Facebook recently announced plans to launch a suite of social audio products, following the growing popularity of audio-only content on social media. Podcasts have been around for a while, but the launch of Clubhouse in April 2020 provided social network users with another content type. Several players are launching their own versions of Clubhouse but, with billions of existing users, Facebook’s dominant position in social media means it is well-positioned to come out a winner.

Clubhouse, an invite-only audio-based platform, allows creators to hold live discussions and engage with listeners via Q&A sessions. Users can tune in to conversations held in different ‘rooms’ on the app and connect with and hear from individuals on a wide range of discussion topics. The social network is designed to be spontaneous, with discussions only available to listen to in real-time.

Exclusivity has made Clubhouse a success

Clubhouse was an instant success. Millions of users flocked to the platform during the pandemic. The app’s exclusivity combined with uptake by high-profile individuals such as Tesla founder Elon Musk and TV host Oprah Winfrey has added to the hype. It only launched a year ago, but Clubhouse is already valued at $4bn.

In a bid to compete, Facebook will launch a similar Live Audio Rooms feature in Facebook Groups, with plans to also add it to the Messenger app. Alongside this, the company plans to create Soundbites, a tool that allows users to share short audio clips. A podcast service is also set to launch, with users able to listen to podcasts directly on the Facebook app, rather than being directed to third-party streaming sites such as Spotify.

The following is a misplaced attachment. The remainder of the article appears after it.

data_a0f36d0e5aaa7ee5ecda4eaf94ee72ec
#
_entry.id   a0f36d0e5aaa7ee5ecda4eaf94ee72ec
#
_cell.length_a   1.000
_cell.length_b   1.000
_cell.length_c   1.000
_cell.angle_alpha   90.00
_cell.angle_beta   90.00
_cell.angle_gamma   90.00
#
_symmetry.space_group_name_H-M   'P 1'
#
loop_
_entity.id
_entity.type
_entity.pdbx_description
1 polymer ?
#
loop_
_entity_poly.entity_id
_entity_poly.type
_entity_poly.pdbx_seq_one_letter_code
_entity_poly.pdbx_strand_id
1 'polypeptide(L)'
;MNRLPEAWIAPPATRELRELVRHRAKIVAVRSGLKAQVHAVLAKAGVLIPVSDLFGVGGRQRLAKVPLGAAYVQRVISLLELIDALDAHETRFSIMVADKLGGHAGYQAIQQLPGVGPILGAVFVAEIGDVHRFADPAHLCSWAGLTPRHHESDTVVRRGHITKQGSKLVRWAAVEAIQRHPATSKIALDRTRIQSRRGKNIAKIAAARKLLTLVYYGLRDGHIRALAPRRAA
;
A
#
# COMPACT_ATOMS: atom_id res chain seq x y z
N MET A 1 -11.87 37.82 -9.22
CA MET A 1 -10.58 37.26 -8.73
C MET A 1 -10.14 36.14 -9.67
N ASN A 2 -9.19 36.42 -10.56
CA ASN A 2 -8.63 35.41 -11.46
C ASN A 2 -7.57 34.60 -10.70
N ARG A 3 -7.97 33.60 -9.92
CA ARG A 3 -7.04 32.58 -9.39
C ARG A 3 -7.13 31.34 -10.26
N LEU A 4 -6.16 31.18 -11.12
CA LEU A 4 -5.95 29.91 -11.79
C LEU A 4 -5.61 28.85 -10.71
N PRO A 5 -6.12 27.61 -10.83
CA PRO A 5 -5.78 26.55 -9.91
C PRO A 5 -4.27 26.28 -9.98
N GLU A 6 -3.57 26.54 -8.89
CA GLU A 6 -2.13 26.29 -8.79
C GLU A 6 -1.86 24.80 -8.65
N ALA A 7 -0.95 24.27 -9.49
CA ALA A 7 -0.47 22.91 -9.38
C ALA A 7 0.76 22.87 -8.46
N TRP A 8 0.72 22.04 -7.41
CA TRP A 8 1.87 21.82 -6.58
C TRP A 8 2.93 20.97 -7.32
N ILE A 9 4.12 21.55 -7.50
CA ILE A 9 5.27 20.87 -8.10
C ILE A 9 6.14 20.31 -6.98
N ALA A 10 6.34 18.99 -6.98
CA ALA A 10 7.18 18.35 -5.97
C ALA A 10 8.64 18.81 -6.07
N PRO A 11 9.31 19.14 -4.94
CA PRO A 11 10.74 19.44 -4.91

Facebook’s significant investment in audio-only tools targets the emerging trend of social audio. Podcasts, live streams, and voice messages are increasingly popular on social media sites. Compared to text-based content sharing, audio adds a personal touch. It allows content creators to share their thoughts and ideas in a way that mimics an ordinary, in-person conversation. The added advantage of audio-only is that users can listen on the go without having to look at a screen. The arrival of mobile phones saw users replace phone calls with texting, but now audio is back in fashion.

Facebook wants in on the action

Following Clubhouse’s rise to fame, it comes as no surprise that Facebook is creating a copycat chatroom product. The company is well-known for copying competitors’ social media features. For example, Instagram Stories and Reels were ideas taken from Snapchat and TikTok, respectively.

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Facebook will also face competition as other established social media players such as Twitter and Reddit enter the space. Spotify’s acquisition of live audio app Locker Room expands its scope from pre-recorded podcast content to live audio conversations.

With many live audio options for consumers to choose from, companies must distinguish their platforms to compete. A focus on user experience and app interface is key. One determinant will be attracting the right creators to bring in new listeners. Celebrity Clubhouse members will have undoubtedly spurred new signups amongst users hoping to interact with these individuals. Facebook’s proposal to let creators charge subscription fees for certain rooms and a potential tipping tool called Stars aims to incentivise users to move away from Clubhouse.

Content moderation is another challenge, with audio discussions typically harder to moderate. Clubhouse has received several complaints concerning harassment and rooms hosting racist discussions. Developing tools that can identify problematic content in real-time will be challenging but necessary.

Lastly, while users have had time to tune in to live discussions amid Covid-19 lockdowns, live audio app user numbers could fall once normal life resumes. Ultimately, social media habits post-pandemic will determine the success of these new platforms. Offering the option to listen to discussions after they have been broadcast will help sites retain users with busier schedules.